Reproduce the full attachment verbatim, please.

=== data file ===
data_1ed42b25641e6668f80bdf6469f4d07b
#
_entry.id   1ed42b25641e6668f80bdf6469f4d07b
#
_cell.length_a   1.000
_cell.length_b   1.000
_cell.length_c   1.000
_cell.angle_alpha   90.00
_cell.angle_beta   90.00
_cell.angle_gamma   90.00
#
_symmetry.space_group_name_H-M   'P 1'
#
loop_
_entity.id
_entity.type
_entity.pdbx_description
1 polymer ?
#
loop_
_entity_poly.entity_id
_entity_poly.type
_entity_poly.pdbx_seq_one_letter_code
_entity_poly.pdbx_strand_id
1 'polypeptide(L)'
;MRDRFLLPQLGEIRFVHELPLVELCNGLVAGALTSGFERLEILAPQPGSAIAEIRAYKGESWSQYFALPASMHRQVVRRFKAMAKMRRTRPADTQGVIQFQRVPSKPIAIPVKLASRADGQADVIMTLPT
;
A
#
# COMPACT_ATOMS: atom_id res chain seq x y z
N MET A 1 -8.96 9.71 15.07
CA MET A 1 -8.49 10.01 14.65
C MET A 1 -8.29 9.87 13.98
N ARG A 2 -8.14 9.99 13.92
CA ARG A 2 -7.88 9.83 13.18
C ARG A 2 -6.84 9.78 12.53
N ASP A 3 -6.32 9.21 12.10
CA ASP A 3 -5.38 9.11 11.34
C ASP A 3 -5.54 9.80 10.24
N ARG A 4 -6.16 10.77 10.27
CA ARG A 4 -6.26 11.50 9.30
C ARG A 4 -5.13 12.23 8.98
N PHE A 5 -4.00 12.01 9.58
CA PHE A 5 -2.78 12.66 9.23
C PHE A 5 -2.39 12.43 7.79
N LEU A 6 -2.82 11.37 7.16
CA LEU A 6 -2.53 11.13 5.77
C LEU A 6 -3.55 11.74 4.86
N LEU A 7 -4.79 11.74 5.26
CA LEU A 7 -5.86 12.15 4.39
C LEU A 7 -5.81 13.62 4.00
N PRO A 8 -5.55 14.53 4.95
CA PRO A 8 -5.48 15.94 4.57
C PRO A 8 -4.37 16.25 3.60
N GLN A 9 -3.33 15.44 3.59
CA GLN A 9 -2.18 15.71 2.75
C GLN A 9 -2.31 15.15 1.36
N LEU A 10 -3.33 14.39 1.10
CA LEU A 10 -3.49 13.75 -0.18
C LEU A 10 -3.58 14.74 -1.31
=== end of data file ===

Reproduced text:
data_1ed42b25641e6668f80bdf6469f4d07b
#
_entry.id   1ed42b25641e6668f80bdf6469f4d07b
#
_cell.length_a   1.000
_cell.length_b   1.000
_cell.length_c   1.000
_cell.angle_alpha   90.00
_cell.angle_beta   90.00
_cell.angle_gamma   90.00
#
_symmetry.space_group_name_H-M   'P 1'
#
loop_
_entity.id
_entity.type
_entity.pdbx_description
1 polymer ?
#
loop_
_entity_poly.entity_id
_entity_poly.type
_entity_poly.pdbx_seq_one_letter_code
_entity_poly.pdbx_strand_id
1 'polypeptide(L)'
;MRDRFLLPQLGEIRFVHELPLVELCNGLVAGALTSGFERLEILAPQPGSAIAEIRAYKGESWSQYFALPASMHRQVVRRFKAMAKMRRTRPADTQGVIQFQRVPSKPIAIPVKLASRADGQADVIMTLPT
;
A
#
# COMPACT_ATOMS: atom_id res chain seq x y z
N MET A 1 -8.96 9.71 15.07
CA MET A 1 -8.49 10.01 14.65
C MET A 1 -8.29 9.87 13.98
N ARG A 2 -8.14 9.99 13.92
CA ARG A 2 -7.88 9.83 13.18
C ARG A 2 -6.84 9.78 12.53
N ASP A 3 -6.32 9.21 12.10
CA ASP A 3 -5.38 9.11 11.34
C ASP A 3 -5.54 9.80 10.24
N ARG A 4 -6.16 10.77 10.27
CA ARG A 4 -6.26 11.50 9.30
C ARG A 4 -5.13 12.23 8.98
N PHE A 5 -4.00 12.01 9.58
CA PHE A 5 -2.78 12.66 9.23
C PHE A 5 -2.39 12.43 7.79
N LEU A 6 -2.82 11.37 7.16
CA LEU A 6 -2.53 11.13 5.77
C LEU A 6 -3.55 11.74 4.86
N LEU A 7 -4.79 11.74 5.26
CA LEU A 7 -5.86 12.15 4.39
C LEU A 7 -5.81 13.62 4.00
N PRO A 8 -5.55 14.53 4.95
CA PRO A 8 -5.48 15.94 4.57
C PRO A 8 -4.37 16.25 3.60
N GLN A 9 -3.33 15.44 3.59
CA GLN A 9 -2.18 15.71 2.75
C GLN A 9 -2.31 15.15 1.36
N LEU A 10 -3.33 14.39 1.10
CA LEU A 10 -3.49 13.75 -0.18
C LEU A 10 -3.58 14.74 -1.31